What We Like

What We Don't Like

In the past, Skullcandy got something of an unfair reputation for products that were more concerned with form than function. Admittedly, their equipment always looks the part, but more often than not they have the performance to back it up.


The overall impression that one gets of the Grinds upon first getting your hands on them is that the build quality is remarkably good for the price point. Featuring gold plated jacks, a colorful cable made from durable braided fabric, a metal headband, and comfortable, plush on-ear pillows, no expenses have been spared by Skullcandy to make sure that the Grinds look every bit the part and are enjoyable to wear as well. The over-ear fit is every bit as comfortable as you’d hope for.

Available in five color combinations (black and chrome, white, black and tan, ‘Ill Famed Royal Blue’, and gray/plaid), the extent to which you can customize the look goes far beyond the offerings of most other manufacturers. Real care has gone into the color coordination and overall aesthetic design of the Grinds, and if this is something you value then you are unlikely to find a much better example of it for anywhere near this price.


As you would expect, Skullcandy have included the now standard offerings of an integrated microphone (for making calls and chatting to your digital assistance of choice) as well as a remote control for managing calls, playing and pausing music, adjusting the volume, and skipping through tracks. These buttons are all located on the right earcup. The microphone works well, and is placed in a good location for picking up your voice without a ton of unwanted background noise.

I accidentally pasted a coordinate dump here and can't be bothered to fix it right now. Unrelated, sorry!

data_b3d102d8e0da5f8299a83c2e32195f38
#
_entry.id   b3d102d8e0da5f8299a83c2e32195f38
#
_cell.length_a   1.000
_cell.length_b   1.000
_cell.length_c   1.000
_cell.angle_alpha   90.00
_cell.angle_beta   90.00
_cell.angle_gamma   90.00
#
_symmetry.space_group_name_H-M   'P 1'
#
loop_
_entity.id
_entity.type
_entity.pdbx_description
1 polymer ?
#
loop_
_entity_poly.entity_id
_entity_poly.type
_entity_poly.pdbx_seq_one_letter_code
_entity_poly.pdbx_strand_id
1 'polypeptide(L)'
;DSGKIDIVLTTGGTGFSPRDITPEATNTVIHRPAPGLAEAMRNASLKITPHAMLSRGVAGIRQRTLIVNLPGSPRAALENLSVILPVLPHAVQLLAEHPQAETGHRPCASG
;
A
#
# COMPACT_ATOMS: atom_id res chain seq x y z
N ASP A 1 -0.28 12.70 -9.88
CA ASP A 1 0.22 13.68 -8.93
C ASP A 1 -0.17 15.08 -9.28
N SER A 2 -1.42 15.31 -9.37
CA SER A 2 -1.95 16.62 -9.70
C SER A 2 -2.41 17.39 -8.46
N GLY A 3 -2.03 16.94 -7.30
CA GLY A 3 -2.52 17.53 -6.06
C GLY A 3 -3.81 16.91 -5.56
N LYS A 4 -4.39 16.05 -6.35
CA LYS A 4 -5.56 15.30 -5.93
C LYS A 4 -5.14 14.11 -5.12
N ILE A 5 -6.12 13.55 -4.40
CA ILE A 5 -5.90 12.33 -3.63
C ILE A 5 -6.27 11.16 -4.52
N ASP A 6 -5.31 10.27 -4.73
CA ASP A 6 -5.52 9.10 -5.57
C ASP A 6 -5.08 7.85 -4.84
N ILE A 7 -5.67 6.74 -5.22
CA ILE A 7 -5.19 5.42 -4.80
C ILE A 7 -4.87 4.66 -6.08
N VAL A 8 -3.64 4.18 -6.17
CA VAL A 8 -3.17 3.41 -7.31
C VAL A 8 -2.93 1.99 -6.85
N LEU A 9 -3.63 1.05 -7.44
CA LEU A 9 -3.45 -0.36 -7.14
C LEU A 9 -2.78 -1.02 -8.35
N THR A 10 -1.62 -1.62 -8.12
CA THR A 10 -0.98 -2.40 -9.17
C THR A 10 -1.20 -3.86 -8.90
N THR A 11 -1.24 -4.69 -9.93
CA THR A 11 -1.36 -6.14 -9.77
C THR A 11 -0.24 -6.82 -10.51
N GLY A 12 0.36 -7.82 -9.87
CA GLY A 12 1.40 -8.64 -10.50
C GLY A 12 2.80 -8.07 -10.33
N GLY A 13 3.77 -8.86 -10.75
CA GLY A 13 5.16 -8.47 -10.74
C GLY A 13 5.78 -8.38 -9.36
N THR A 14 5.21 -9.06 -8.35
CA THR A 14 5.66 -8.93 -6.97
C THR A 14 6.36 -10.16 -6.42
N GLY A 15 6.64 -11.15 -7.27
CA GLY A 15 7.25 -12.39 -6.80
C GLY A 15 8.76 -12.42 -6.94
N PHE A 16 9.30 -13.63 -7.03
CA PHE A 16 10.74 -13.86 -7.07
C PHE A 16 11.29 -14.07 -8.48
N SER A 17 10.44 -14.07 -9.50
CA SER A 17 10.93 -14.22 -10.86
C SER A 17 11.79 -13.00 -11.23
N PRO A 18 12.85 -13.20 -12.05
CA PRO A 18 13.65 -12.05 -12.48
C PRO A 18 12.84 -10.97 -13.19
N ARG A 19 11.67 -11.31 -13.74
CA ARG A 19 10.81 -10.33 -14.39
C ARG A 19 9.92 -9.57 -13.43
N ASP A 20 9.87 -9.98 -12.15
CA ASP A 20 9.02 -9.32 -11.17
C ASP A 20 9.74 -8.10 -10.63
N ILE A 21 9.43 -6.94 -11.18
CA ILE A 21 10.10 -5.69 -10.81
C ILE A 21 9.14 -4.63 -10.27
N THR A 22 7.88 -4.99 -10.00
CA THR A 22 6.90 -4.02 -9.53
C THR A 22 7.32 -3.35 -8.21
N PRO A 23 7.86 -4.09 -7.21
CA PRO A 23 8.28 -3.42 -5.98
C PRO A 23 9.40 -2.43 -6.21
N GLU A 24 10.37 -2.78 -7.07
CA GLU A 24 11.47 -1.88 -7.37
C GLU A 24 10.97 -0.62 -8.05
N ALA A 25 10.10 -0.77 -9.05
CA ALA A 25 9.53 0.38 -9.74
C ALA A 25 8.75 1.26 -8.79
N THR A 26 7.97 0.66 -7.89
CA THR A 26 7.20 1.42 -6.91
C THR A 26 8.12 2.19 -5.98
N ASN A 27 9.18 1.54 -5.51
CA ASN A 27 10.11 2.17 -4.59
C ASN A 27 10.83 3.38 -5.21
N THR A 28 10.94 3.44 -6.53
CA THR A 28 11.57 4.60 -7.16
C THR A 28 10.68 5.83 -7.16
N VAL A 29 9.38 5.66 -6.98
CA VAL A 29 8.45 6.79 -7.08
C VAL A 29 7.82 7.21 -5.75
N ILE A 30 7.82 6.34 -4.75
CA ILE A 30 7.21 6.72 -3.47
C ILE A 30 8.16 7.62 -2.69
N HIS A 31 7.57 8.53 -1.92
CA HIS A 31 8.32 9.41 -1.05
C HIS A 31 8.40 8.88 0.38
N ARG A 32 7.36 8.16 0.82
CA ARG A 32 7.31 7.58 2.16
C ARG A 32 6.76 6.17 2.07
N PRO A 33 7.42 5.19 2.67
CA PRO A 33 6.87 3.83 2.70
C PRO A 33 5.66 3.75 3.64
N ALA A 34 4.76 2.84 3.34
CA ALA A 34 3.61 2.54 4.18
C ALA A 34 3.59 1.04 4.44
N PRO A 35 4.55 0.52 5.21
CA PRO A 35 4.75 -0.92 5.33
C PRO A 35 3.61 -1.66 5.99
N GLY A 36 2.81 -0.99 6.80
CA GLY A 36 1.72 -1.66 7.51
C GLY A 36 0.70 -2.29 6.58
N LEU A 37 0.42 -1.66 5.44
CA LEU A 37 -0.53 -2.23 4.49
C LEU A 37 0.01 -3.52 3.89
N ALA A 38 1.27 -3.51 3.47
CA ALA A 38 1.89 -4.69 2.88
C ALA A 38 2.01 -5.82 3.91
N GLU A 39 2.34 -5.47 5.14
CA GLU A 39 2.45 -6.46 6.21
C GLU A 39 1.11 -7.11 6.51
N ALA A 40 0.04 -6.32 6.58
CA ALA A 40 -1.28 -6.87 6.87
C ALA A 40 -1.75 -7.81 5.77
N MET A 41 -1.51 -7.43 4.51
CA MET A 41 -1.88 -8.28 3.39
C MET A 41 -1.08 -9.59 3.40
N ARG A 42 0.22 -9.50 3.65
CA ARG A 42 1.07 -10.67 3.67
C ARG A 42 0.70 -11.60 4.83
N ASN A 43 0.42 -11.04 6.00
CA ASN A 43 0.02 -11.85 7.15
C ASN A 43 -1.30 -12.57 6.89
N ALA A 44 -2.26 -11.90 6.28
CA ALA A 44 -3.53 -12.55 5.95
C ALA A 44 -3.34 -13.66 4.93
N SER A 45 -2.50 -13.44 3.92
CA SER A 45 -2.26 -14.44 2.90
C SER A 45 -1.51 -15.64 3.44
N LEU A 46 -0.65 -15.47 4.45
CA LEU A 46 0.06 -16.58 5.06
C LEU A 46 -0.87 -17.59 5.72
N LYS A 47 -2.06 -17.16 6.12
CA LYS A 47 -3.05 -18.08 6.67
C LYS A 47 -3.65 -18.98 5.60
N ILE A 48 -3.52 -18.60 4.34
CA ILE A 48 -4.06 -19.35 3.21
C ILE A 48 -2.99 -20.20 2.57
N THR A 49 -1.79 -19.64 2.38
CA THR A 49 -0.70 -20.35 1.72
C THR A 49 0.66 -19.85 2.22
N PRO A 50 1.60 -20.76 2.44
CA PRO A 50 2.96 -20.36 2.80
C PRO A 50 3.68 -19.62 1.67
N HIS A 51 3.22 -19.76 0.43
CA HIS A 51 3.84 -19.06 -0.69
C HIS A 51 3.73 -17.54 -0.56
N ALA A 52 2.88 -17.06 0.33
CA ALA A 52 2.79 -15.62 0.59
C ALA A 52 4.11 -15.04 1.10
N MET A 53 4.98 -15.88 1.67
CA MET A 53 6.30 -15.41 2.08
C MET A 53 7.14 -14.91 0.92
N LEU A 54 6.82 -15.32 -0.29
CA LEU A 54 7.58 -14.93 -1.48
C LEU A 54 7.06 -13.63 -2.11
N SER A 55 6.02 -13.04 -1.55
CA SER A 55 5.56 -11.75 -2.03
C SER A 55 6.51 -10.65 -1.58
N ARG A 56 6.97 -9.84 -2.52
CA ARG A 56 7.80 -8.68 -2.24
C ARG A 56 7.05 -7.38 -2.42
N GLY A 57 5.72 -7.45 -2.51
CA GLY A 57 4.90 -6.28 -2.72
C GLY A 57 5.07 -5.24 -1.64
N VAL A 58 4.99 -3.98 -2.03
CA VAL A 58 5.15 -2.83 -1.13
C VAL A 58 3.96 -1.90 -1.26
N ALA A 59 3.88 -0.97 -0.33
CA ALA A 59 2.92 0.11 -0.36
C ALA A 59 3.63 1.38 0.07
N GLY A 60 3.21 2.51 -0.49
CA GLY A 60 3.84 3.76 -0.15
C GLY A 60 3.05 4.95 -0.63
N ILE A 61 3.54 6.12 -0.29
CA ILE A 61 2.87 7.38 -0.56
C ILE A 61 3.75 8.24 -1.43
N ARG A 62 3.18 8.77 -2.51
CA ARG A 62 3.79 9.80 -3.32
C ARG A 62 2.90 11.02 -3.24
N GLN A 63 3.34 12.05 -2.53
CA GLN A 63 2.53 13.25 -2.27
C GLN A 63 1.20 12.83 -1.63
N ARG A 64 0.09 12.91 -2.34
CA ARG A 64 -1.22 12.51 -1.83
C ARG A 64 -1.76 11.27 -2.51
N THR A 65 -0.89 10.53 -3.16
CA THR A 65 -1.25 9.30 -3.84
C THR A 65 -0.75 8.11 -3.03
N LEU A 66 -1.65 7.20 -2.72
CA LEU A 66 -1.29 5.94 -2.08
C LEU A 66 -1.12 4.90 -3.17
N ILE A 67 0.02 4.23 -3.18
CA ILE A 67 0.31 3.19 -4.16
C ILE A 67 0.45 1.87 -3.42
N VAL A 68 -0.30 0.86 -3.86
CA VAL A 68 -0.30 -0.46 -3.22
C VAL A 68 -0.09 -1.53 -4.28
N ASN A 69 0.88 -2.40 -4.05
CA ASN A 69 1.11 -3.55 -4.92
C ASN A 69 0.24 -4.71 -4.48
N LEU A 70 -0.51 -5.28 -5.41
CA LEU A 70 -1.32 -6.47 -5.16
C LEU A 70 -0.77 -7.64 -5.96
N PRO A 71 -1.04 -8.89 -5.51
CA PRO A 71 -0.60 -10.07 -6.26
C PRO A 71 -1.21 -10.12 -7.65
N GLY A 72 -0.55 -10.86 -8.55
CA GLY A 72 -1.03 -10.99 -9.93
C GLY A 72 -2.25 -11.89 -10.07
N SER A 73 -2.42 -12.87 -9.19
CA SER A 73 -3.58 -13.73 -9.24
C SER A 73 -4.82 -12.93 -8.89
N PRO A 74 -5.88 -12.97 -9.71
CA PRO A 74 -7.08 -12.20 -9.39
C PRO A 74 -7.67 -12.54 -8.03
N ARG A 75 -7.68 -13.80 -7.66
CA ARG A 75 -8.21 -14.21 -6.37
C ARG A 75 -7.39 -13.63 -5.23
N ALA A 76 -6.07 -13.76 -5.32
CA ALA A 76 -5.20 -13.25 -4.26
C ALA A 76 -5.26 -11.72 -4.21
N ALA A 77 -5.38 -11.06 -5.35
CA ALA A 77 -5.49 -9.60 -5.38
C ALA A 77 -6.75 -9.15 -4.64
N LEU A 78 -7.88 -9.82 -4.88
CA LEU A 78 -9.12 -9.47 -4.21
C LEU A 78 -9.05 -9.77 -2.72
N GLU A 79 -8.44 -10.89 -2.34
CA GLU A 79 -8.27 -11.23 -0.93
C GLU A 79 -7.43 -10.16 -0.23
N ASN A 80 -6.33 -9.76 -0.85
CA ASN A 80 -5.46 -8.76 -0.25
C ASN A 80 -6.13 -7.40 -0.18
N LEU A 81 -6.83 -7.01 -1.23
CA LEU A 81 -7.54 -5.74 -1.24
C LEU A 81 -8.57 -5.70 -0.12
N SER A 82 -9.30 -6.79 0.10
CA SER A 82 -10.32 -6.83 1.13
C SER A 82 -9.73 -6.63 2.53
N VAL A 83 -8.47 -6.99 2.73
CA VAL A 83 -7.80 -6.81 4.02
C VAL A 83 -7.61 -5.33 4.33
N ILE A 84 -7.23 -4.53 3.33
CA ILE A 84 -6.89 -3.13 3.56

You also have the option to plug a wire in and operate the Grinds in a wired mode. This, of course, is extremely helpful if you find yourself exhausting the full 12-hour battery life. Other than that, there’s not a whole lot else to say. It would have been nice to see a carrying case included, but the fact that Skullcandy has omitted to include one is by no means a serious dealbreaker.


Let’s start by taking a look at how the wireless elements work out. Turning the device on immediately places it into pairing mode which makes it easy to connect the first time around or to new devices as you require. Skullcandy advertises a top range of around 30 feet, but our tests put this closer to 45 feet before we started to hear any kind of stuttering, skipping, or lagging. This is extremely good.

Battery life is very solid, and we found that the advertised 12 hours pretty much holds up at 75% volume. You’ll likely get closer to 11 hours if you opt to turn them up much louder than this, but there’s no real reason to do so. And, of course, you can always switch to wired if you’re on the verge of running out of juice.

We all knew that Skullcandy could deliver on a good design with solid features, but audio quality has been their main point of contention amongst detractors. You’ll be pleased to know, then, that the Grinds will put a stop to that. Lows are pronounced in a way that will definitely appeal to people who like a noticeable bass response, but they never become overwhelming. Mids are warm and rich. Highs are powerful, and effective. All around, it’s a very versatile, enjoyable listening experience.

The Rumble:

Skullcandy has done a fantastic job with their Grind Wireless model to raise a powerful counterargument to critics who suggested the brand was all about looks and not about performance. As wireless headphones go, they’re just great.